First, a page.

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How to evaluate Public Displays
Florian Alt1 , Stefan Schneegaß1 , Albrecht Schmidt1 ,
Jörg Müller2 , Nemanja Memarovic3
1

VIS, University of Stuttgart

{firstname.lastname}@vis.uni-stuttgart.de
2

Telekom Innovation Laboratories, TU Berlin

[email protected]
3

University of Lugano

[email protected]
ABSTRACT
After years in the lab, interactive public displays are finding their way into public spaces, shop windows, and public institutions. They are equipped with a multitude of sensors as well as (multi-) touch surfaces allowing not only the audience to be sensed, but also their effectiveness to be measured. The lack of generally accepted design guidelines for public displays and the fact that there are many different objectives (e.g., increasing attention, optimizing interaction times, finding the best interaction technique) make it a challenging task to pick the most suitable evaluation method. Based on a literature survey and our own experiences, this paper provides an overview of study types, paradigms, and methods for evaluation both in the lab and in the real world. Following a discussion of design challenges, we provide a set of guidelines for researchers and practitioners alike to be applied when evaluating public displays.

Figure 1: Studying public displays in the lab (left) / field (right) hence providing opportunities for researchers to create novel interaction techniques. Hence, there is an emerging need for both practitioners and researchers, to understand how to best evaluate public displays with regard to effectiveness, audience behavior, user experience and acceptance, and social as well as privacy impacts. Since today no commonly accepted guidelines exists as to how (applications for) public displays should be designed, the evaluation of these is both crucial and challenging for several reasons. First, display deployments are often opportunistic. As new infrastructure or real estate is being created, the premises are often augmented with public displays, having only little knowledge of the audience. Second, simulations of the environment a display is deployed in are difficult, as there are no (dynamic) models yet (e.g., of the stream of visitors passing through a pedestrian area). As a result, evaluation has to be conducted in context (both in the real world and in the lab). Third, there is not one single goal that public displays (or their content) try to achieve. Ads most likely strive for maximizing attention, interactive games may want to create an engaging experience, informative applications (e.g., a public transport schedule) may aim at maximizing usability, and some displays may be deployed to show warnings to passers-by or support the fast evacuation of a building. Fourth, measuring the effectiveness of a display is difficult. Compared to the internet, it is often not possible to monitor user interaction, but sensors might in the future allow to extract richer information based on the interaction. This, however, might raise privacy concerns (e.g., when using a camera in public space), hence determining and restricting the means for evaluation. In order to tackle these challenges, we set out to provide guidelines for evaluating public displays. Our work is grounded in a comprehensive literature survey, based on which we identified common study types, paradigms, and methods including their respective advantages and disadvantages. We discuss and validate them, ultimately deriving guidelines that can help researchers and practitioners to choose an evaluation method for their public display.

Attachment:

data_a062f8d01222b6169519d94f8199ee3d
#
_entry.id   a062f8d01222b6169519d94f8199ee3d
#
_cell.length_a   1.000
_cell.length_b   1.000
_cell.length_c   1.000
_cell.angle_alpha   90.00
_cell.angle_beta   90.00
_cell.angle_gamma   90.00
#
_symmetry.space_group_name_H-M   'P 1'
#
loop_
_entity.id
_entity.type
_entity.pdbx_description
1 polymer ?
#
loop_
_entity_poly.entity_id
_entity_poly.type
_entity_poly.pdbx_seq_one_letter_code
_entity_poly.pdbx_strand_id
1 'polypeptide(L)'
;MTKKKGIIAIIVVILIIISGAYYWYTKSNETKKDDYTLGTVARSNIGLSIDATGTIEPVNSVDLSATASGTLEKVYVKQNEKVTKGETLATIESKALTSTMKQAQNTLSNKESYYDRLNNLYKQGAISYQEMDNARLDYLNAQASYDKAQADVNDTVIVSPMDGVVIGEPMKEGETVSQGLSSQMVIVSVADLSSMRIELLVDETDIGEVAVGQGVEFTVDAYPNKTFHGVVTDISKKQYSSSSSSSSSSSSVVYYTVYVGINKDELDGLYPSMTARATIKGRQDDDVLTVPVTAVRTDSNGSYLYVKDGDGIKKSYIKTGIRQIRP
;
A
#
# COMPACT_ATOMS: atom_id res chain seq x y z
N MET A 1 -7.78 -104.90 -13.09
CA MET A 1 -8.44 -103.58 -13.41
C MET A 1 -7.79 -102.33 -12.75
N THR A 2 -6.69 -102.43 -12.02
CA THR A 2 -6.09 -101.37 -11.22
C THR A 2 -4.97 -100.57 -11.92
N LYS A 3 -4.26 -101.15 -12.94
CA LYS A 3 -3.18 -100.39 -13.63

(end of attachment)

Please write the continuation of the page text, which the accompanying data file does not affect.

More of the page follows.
Keywords
Public Displays, Evaluation, Digital Signage, Methods

Categories and Subject Descriptors
H.5.2 [Information Interfaces and Presentation]: User Interfaces—Evaluation/methodology

General Terms
Experimentation, Human Factors

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INTRODUCTION